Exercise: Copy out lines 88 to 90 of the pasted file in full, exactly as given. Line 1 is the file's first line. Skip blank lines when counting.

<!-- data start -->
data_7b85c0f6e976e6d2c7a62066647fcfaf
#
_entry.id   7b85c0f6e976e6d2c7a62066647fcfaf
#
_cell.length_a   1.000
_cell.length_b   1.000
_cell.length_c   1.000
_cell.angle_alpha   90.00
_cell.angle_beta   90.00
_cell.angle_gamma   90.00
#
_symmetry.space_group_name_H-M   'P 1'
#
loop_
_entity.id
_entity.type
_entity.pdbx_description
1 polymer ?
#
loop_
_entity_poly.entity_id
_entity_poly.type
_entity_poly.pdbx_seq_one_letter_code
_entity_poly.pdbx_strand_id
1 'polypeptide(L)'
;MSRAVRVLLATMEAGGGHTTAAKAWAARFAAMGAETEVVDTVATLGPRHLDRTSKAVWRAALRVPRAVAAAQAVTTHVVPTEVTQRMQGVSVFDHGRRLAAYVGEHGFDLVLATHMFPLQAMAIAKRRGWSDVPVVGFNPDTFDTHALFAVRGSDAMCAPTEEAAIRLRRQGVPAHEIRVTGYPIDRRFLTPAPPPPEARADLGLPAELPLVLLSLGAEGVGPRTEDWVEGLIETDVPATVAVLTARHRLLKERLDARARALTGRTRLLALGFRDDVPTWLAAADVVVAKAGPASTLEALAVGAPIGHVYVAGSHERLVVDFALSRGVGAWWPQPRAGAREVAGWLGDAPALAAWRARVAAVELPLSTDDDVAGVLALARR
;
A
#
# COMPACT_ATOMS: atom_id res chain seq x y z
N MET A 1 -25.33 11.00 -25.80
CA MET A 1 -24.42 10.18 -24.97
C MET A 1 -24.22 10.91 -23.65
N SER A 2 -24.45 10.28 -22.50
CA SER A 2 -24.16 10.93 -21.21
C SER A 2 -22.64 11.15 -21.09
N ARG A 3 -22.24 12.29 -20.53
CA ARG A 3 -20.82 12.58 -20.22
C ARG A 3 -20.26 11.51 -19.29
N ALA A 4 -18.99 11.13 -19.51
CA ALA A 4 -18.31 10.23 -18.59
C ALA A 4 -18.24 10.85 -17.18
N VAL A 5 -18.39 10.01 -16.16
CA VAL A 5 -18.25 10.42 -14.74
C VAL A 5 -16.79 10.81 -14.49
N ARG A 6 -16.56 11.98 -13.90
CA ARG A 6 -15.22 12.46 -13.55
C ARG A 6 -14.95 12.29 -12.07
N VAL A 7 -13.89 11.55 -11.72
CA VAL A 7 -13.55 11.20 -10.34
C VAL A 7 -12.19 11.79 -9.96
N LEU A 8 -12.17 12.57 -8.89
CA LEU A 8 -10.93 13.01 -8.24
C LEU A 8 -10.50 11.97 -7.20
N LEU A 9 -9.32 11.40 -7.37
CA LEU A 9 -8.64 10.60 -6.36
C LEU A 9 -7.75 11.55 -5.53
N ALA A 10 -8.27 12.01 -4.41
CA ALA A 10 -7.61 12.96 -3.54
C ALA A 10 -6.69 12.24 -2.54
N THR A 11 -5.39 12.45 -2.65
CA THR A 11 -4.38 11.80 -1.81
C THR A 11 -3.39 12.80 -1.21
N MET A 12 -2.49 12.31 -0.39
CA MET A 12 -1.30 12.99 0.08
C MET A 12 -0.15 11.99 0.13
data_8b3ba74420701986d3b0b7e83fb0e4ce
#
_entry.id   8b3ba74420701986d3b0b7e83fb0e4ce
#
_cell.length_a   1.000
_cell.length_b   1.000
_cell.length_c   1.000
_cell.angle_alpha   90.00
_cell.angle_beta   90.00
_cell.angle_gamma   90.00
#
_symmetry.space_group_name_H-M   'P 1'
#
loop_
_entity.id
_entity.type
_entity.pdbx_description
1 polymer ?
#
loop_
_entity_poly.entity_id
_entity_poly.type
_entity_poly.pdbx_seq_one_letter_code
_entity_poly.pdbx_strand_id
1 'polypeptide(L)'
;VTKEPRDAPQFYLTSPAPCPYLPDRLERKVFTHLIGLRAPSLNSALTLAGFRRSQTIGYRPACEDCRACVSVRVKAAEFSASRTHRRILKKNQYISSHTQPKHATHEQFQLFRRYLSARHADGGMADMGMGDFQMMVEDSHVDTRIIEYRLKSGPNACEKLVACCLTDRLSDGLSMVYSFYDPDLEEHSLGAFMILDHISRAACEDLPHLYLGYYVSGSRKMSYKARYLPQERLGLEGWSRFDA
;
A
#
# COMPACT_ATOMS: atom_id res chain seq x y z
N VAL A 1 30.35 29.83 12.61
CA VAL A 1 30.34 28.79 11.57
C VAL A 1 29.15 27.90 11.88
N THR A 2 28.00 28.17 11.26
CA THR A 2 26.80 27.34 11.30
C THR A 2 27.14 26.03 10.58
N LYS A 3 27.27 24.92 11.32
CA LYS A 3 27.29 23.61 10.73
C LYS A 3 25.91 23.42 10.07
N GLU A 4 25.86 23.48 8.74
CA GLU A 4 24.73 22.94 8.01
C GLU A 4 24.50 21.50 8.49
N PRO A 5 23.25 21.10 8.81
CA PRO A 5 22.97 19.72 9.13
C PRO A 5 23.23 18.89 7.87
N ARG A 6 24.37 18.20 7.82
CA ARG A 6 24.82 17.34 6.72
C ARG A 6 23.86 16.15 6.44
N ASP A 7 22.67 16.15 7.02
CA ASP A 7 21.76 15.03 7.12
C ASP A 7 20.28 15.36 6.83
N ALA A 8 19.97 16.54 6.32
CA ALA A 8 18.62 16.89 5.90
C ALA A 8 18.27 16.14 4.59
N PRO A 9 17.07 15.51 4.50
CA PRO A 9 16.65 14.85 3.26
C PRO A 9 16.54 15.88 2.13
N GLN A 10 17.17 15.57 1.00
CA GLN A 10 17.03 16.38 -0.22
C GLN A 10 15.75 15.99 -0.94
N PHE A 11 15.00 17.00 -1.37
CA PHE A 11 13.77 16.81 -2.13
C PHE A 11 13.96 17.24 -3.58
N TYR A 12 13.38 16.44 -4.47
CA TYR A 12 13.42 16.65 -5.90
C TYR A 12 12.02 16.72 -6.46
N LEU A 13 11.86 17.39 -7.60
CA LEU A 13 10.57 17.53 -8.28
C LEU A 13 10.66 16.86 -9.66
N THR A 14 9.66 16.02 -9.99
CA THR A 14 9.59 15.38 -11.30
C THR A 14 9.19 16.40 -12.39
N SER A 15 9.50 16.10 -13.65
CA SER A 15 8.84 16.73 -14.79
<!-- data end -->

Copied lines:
_entity_poly.type
_entity_poly.pdbx_seq_one_letter_code
_entity_poly.pdbx_strand_id